Funeral Monday for slain New York doctor
Police report no breakthroughs in investigation
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AMHERST, New York (CNN) -- A private funeral service will be held Monday for Dr. Barnett Slepian, whose murder by a sniper Friday night may have been stemmed from the ferocious debate over abortion rights.
Police reported no breakthroughs Sunday in their investigation into the slaying of Slepian, 52, an obstetrician-gynecologist who performed abortions at his clinic in Buffalo.
While police have not given a motive for the shooting, Attorney General Janet Reno has announced that federal law enforcement officials planned to "actively" investigate the possibility that Slepian was murdered because he performed abortions. He had been the target of anti-abortion protesters since the 1980s.
Outside Slepian's office Sunday, supporters of abortion rights and former patients gathered, some posting photos of the doctor with babies he has delivered.
Similarities to earlier sniper attacks
A joint Canadian-American task force continued to gather evidence at the murder scene as part of its investigation into a series of sniper attacks on abortion providers in British Columbia, Manitoba, Ontario and New York that may be linked to Slepian's death.
Canadian authorities tell CNN that there appear to be similarities between his murder and four other attacks in the last four years, none of which was fatal. The task force expects to make a determination this week as to whether the attacks are linked.
The earlier shootings, which began in November 1994, all happened in early fall, within weeks of November 11, Veteran's Day. Authorities aren't yet sure what significance that date might have. The doctors were attacked at their homes, and in three of the four cases, a sniper fired through a window.
Slepian died after being struck by a bullet fired through his kitchen window.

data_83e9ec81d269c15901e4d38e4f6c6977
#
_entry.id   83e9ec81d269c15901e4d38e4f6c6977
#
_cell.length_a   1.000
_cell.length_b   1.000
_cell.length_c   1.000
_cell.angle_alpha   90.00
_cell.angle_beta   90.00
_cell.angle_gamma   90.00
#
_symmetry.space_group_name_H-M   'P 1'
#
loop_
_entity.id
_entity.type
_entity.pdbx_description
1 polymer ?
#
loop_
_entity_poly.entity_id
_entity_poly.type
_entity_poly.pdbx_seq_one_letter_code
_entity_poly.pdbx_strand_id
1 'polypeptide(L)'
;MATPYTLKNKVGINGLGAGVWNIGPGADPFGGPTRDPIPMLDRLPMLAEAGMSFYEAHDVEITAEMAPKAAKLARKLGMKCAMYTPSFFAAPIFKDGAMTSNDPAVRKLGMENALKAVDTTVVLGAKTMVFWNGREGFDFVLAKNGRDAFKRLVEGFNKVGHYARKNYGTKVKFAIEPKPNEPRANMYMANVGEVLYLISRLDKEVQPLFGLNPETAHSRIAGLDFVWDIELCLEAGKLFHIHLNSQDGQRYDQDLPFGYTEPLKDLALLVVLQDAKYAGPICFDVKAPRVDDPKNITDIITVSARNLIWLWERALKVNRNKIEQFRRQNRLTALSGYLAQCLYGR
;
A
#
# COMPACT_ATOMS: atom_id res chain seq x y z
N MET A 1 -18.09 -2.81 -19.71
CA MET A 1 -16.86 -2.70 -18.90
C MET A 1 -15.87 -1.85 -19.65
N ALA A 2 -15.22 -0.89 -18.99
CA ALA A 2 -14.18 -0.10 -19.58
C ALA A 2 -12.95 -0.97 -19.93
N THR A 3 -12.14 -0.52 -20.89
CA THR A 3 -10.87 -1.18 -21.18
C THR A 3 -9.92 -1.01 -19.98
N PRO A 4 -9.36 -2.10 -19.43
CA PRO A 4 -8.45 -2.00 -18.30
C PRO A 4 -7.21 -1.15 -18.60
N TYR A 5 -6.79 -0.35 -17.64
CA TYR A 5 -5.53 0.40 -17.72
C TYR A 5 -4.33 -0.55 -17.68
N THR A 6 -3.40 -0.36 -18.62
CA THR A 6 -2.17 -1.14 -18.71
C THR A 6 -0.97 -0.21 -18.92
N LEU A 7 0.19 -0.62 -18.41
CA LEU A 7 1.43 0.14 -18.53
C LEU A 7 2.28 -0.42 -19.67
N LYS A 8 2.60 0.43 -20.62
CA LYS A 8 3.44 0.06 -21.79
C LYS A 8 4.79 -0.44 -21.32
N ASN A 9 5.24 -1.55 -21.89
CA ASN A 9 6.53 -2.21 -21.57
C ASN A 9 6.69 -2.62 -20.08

Abortion foe calls shooter 'a hero'
While Slepian's murder has been denounced by President Clinton, New York Gov. George Pataki, U.S. Sen. Alfonse D'Amato and a number of both abortion rights and anti-abortion groups, some other abortion opponents see the shooting as justified.
"The shooter is a hero," said the Rev. Donald Spits, director of a group called Pro-Life Virginia. "Someone else who loved the babies that he planned on killing stopped the serial murderer."
Abortion rights groups say that after Slepian's death, a line appeared through his name on an anti-abortion Web site which posts the names of doctors who perform abortions. A heading said a line through a name represented a "fatality."
George Tiller, a Kansas doctor who performs abortions and who was wounded in an August 1993 shooting, called Slepian's slaying "a well-orchestrated political Armageddon against women and their freedom."
In the wake of the previous sniper attacks, abortion providers in western New York had been warned earlier in the week to be on guard for possible trouble. A reward of up to $100,000 Canadian (about $66,000 U.S.) was posted for information in the case.
Doctor expressed fears in interviews
In media interviews before his death, Slepian often expressed his fears that abortion opponents were encouraging violence.
In a 1994 interview with Buffalo television station WIVB, he said, "Maybe they are not going to perform it, but they're setting up their soldiers to perform the violence."
Three years earlier, he had told the station that he was not afraid for himself but rather for his wife and four children.
"I think, if I wasn't around, what they would go through," he said.
Jill Polet, who once worked as a counselor in Slepian's clinic, said she has been trying to comfort his wife and four sons, the youngest of which is 7.
"When I walked in ... she said, 'How do I make sense out of this? No one can tell me how to make sense out of this.'" Polet said.
Correspondent Susan Candiotti and Reuters contributed to this report.
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